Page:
How an American sold the company worth USD 1.4 billion and launched Ukrainian start-up
The founder of the service for email tracking JetBridge John Sung Kim, in an interview with MC Today, on why Ukraine is the Silicon Valley 15 years ago.
American businessman John Sung Kim lives in two cities – Kyiv and San Francisco. After selling his company, Five9, with a capitalization of USD 1.4 billion in the US, he moved to Kyiv, where he assembled a team of developers and, together with his Ukrainian partner, he was developing a start-up for the automation of sales and marketing of JetBridge.
According to John, the world’s best restaurants and a lot of talented people reside in Kyiv, but entrepreneurs often lie to investors and do not know how to develop a business, and employees do not trust their superiors.
No democracy and freedom of speech: why did I leave San Francisco
Before I started JetBridge and moved to Kyiv, I founded and subsequently sold two start-ups in the US – Five9 and DoctorBase. On the day of the IPO, Five9 raised $ 350 million, now it’s a company with 600 employees and a capitalization of $ 1.4 billion, its shares are sold on the Nasdaq Stock Exchange.
In San Francisco, I have a big house, a lot of good friends and an incredible network of working contacts. But after the sale of the second company, I realized that after 15 years of non-stop work I want to leave California and go on a journey.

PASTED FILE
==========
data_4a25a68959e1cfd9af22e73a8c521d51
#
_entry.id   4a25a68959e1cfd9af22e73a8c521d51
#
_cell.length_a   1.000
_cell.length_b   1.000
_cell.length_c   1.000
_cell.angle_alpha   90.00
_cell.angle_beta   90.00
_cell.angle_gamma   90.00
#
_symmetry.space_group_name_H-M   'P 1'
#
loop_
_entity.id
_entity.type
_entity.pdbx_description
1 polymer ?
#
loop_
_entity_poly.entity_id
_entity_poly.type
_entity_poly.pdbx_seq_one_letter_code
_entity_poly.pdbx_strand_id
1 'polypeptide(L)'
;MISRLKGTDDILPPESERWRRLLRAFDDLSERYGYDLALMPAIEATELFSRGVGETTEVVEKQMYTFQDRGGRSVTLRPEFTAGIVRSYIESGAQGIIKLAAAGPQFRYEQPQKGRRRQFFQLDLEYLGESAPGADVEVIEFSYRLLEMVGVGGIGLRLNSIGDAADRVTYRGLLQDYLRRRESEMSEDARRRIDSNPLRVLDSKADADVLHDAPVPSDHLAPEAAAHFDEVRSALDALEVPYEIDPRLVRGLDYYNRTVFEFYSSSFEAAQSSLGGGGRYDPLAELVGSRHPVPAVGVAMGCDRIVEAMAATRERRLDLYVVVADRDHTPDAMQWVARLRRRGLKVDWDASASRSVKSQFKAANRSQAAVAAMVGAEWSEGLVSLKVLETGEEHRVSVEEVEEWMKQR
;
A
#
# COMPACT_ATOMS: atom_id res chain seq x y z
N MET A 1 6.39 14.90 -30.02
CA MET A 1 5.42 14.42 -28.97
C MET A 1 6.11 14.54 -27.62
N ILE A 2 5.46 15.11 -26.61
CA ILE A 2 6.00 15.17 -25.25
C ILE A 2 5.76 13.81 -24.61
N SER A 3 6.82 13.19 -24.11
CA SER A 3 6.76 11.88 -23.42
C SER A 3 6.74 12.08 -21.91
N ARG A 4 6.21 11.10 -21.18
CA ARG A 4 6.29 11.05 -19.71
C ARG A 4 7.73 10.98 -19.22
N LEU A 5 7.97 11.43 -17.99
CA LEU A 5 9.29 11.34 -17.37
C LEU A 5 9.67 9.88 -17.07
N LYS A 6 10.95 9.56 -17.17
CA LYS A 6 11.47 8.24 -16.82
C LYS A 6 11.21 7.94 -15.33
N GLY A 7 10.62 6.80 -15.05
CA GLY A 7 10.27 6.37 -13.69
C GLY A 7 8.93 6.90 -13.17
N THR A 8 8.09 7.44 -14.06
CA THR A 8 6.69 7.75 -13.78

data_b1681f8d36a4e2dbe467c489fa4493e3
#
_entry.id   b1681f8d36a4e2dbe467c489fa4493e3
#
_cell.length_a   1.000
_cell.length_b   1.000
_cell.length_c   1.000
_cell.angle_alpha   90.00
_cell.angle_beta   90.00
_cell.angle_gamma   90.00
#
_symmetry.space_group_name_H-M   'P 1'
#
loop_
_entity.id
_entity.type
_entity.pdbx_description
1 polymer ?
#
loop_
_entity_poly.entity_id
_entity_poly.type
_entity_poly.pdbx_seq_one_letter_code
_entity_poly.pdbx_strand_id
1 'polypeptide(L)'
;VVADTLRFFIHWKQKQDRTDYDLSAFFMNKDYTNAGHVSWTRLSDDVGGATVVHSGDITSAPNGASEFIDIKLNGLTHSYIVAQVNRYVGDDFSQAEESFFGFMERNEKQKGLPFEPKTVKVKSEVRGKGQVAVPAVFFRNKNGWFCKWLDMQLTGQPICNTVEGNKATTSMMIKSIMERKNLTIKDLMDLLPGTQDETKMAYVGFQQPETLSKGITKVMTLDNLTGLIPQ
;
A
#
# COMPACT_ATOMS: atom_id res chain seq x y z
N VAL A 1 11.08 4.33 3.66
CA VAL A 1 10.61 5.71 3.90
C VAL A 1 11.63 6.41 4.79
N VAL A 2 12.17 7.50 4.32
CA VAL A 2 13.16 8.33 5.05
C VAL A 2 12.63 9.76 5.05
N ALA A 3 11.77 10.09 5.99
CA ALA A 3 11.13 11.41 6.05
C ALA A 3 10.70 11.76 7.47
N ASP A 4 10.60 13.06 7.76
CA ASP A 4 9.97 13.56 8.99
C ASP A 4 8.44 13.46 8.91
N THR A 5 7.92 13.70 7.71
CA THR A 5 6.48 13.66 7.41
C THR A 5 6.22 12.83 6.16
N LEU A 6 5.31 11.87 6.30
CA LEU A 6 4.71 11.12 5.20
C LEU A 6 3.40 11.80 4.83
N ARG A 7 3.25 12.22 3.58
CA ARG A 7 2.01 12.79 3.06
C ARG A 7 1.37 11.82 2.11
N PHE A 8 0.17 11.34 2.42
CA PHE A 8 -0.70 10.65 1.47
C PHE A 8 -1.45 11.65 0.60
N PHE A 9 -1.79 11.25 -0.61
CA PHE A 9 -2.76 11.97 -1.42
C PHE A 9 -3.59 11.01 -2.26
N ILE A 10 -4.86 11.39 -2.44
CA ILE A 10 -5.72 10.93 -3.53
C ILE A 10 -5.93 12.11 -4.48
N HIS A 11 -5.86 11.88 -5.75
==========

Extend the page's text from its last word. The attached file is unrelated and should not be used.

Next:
By 2015, I earned enough money not to look at the price tag in any city in the world, and for me, the most important considerations were freedom and cool people around. And if with friends in the United States everything was fine, then with freedom things were much worse.
Here in the US, you cannot talk openly about your thoughts and views, and should carefully choose every word. Same situation with your political views. If you publicly admit that you voted “for the wrong” politician, you might lose your job.
I did not vote for Trump, and I didn’t think of him as an idiot, but if I had voted for him and admitted it on Facebook, then I would have had problems on the stock market.
What kind of democracy was that? My engineers secretly voted for Trump, and after his victory, they arranged a secret party in San Francisco.
In Kyiv, there are excellent restaurants, delicious beer, and a snow at Christmas.
Ukraine is not an ideal country, but there are freedom and diversity that are lacking in California and Western Europe.
When I first got to this country, I visited Kyiv, Lviv, and Odessa, and was amazed at how different they are from each other. If you are tired of Kyiv traffic jams, then you can go to Odesa to lie on the beach or relax on the weekend in Lviv.
It might sound crazy, but I’d chosen Kyiv in many ways because of its great restaurants. I do not know how to cook, but in Kyiv it’s not a problem, there are plenty of places with delicious food.
They say that you can do nothing there without speaking Russian or Ukrainian, but for me, it is not a problem. Most of my interlocutors speak English.